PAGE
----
Convergence Goes Mainstream: More Homes Connect TV To Internet
Convergence may be going mainstream. New research shows that 38% of U.S. homes have at least one TV set connected to the Internet through a gaming console, Blu-ray player, newfangled TV model or other mode, according to the Leichtman Research Group.
The figure is up from 30% last year and 24% two years prior.
Gaming consoles such as the Xbox, where Microsoft would like it to be a full entertainment hub, seem to be propelling much of the connectivity, as 28% of homes have a video game system with an online connection.
Internet-connected TV sets seem to be moving slowly on the adoption curve with 4% of homes connected solely to the Web by them.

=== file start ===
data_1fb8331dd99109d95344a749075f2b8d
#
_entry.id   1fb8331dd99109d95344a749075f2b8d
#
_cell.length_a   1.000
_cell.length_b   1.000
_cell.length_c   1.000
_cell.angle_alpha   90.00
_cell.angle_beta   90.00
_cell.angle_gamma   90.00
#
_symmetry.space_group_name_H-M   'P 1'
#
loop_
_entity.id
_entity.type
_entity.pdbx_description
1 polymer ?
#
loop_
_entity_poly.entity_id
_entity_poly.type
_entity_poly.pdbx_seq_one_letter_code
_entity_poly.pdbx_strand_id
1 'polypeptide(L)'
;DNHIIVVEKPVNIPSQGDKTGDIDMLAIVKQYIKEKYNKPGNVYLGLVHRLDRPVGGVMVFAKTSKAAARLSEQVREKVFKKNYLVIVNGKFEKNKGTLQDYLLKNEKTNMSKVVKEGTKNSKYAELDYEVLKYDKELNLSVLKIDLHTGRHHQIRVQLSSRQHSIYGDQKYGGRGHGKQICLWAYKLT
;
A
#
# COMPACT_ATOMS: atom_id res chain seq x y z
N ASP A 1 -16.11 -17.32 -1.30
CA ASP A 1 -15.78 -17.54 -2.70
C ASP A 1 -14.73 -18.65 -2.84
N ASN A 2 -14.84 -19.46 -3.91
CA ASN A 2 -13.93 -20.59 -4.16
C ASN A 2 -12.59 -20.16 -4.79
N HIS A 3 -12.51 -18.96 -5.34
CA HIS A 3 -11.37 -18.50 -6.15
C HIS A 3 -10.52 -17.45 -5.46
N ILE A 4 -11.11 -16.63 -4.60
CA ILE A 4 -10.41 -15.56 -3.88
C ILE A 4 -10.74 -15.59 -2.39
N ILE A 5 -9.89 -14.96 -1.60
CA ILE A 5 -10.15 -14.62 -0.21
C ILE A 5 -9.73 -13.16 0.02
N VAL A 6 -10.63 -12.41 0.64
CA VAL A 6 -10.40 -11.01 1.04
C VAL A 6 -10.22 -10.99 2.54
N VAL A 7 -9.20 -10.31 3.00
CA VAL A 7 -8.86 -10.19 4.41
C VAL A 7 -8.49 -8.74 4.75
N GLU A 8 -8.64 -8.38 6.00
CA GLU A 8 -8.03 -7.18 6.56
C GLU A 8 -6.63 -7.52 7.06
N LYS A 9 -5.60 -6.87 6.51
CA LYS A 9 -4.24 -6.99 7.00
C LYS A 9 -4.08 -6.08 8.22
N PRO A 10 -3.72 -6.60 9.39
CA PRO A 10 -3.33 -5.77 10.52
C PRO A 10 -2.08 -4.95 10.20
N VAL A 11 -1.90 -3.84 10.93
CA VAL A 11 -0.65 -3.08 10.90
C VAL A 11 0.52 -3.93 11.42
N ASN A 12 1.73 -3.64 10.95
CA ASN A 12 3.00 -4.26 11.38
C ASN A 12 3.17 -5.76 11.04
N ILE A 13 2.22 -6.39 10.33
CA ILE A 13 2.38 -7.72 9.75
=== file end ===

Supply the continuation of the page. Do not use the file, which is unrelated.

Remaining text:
The findings are from a survey of 1,251 homes, part of an “Emerging Video Services” study from Leichtman.
Online video viewing via connected devices is on the rise, with 13% of all adults doing so at least once a week -- up from 10% a year ago.
Netflix is a particular beneficiary, as subscribers enjoy it on a TV screen. Leichtman says 35% of Netflix subscribers watch streaming video via a connected device at least once a week.
Leichtman research drilled down further into Netflix’s role in the media landscape. The firm found that half of Netflix subscribers are “satisfied” with the online streaming service. There is some countervailing evidence that Netflix contributes to cord-cutting, as just 7% are “likely” to switch from their multichannel provider in the next six months versus 12% of non-Netflix homes.
Furthermore, 13% said they would consider spending cuts on their provider video package because of Netflix, compared to 21% a year ago.